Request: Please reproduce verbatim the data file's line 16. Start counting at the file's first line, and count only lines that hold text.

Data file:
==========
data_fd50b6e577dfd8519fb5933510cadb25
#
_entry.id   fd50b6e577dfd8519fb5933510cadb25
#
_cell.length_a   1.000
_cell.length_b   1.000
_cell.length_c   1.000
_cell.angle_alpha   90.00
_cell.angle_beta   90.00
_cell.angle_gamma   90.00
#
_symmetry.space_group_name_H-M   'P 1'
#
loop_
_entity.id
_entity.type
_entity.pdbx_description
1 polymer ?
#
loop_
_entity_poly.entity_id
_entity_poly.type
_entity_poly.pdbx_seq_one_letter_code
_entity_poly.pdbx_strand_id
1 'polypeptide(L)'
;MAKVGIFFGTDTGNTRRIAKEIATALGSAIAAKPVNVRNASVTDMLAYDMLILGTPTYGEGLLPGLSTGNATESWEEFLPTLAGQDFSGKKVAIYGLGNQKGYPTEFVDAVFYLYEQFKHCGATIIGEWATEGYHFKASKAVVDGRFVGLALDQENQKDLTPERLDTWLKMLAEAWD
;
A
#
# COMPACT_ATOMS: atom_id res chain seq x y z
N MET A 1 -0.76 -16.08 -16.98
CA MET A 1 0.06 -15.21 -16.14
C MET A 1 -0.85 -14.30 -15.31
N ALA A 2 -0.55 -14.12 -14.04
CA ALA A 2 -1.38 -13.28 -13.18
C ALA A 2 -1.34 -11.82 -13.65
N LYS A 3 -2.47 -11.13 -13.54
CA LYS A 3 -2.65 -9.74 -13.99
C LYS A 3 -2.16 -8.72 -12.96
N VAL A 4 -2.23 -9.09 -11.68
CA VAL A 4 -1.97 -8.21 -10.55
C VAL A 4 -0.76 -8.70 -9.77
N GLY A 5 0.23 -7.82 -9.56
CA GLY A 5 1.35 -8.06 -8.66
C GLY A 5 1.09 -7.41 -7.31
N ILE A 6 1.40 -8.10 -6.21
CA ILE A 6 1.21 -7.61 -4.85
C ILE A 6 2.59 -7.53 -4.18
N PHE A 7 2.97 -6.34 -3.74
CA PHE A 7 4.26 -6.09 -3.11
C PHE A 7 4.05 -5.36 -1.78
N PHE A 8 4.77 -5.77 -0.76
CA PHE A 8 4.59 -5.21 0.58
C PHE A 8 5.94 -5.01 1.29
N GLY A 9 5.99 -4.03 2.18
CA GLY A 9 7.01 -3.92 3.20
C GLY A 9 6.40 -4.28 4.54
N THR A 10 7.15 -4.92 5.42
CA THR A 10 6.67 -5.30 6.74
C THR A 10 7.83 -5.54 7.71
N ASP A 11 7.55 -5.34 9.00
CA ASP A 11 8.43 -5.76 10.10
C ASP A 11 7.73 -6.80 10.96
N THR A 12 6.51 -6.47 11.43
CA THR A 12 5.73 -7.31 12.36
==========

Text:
_entity.type